Dying well at home: the case for integrated working

Practice example 1: Carers’ Befriending Service, Central Lancashire Cancer Partnership Group

The Carers’ Befriending Service is a free service developed by hospice social workers and provided by trained volunteers who sit with a cared-for person in the carer’s absence. The cared-for person must have a palliative diagnosis, be mainly housebound and socially isolated. The volunteer can sit with the cared-for person in their own home for up to four hours a week.

The service aims to:

Implementation of the service included:

The service started in September 2011.

Carers have taken breaks to attend medical appointments, relax or shop. Befrienders have provided psychological support to the cared-for person and their carer. The scheme links the cared-for person, their carer and the Family Support Team at the hospice. Befrienders have sat with the cared-for person in the final days of life and at death. Others have supported cared-for people when admitted as inpatients.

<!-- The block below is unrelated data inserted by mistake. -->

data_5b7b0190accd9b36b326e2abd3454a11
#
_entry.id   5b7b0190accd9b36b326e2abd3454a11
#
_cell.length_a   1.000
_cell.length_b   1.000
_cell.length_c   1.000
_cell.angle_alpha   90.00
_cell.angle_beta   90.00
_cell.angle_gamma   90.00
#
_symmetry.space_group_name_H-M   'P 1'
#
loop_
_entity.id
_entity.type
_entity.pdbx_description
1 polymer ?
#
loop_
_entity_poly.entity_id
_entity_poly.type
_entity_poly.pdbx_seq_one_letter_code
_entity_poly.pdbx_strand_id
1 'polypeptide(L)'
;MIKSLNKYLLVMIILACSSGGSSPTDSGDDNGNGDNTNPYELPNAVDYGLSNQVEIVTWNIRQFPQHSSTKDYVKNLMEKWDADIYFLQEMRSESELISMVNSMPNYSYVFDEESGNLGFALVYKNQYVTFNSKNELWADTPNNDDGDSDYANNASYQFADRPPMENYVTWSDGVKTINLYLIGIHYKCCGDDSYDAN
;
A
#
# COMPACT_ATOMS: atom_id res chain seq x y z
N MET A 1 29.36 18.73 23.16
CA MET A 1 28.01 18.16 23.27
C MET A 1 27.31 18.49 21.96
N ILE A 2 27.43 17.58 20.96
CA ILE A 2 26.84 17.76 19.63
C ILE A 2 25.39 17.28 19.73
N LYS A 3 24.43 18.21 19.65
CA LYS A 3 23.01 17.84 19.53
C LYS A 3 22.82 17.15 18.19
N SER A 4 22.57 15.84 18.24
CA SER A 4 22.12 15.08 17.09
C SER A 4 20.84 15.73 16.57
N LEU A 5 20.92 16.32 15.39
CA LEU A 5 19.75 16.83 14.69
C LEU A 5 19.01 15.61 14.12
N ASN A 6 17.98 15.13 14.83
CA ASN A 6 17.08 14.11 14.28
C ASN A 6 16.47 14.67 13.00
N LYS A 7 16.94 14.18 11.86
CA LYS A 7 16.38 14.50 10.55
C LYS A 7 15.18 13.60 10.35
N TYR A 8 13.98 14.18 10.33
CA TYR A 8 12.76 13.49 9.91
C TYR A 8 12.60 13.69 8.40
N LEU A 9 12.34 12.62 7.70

Cheryl Scott, Family Support Manager, St Catherine’s Hospital.


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  • Dying well at home: the case for integrated working
  • Dying well at home: research evidence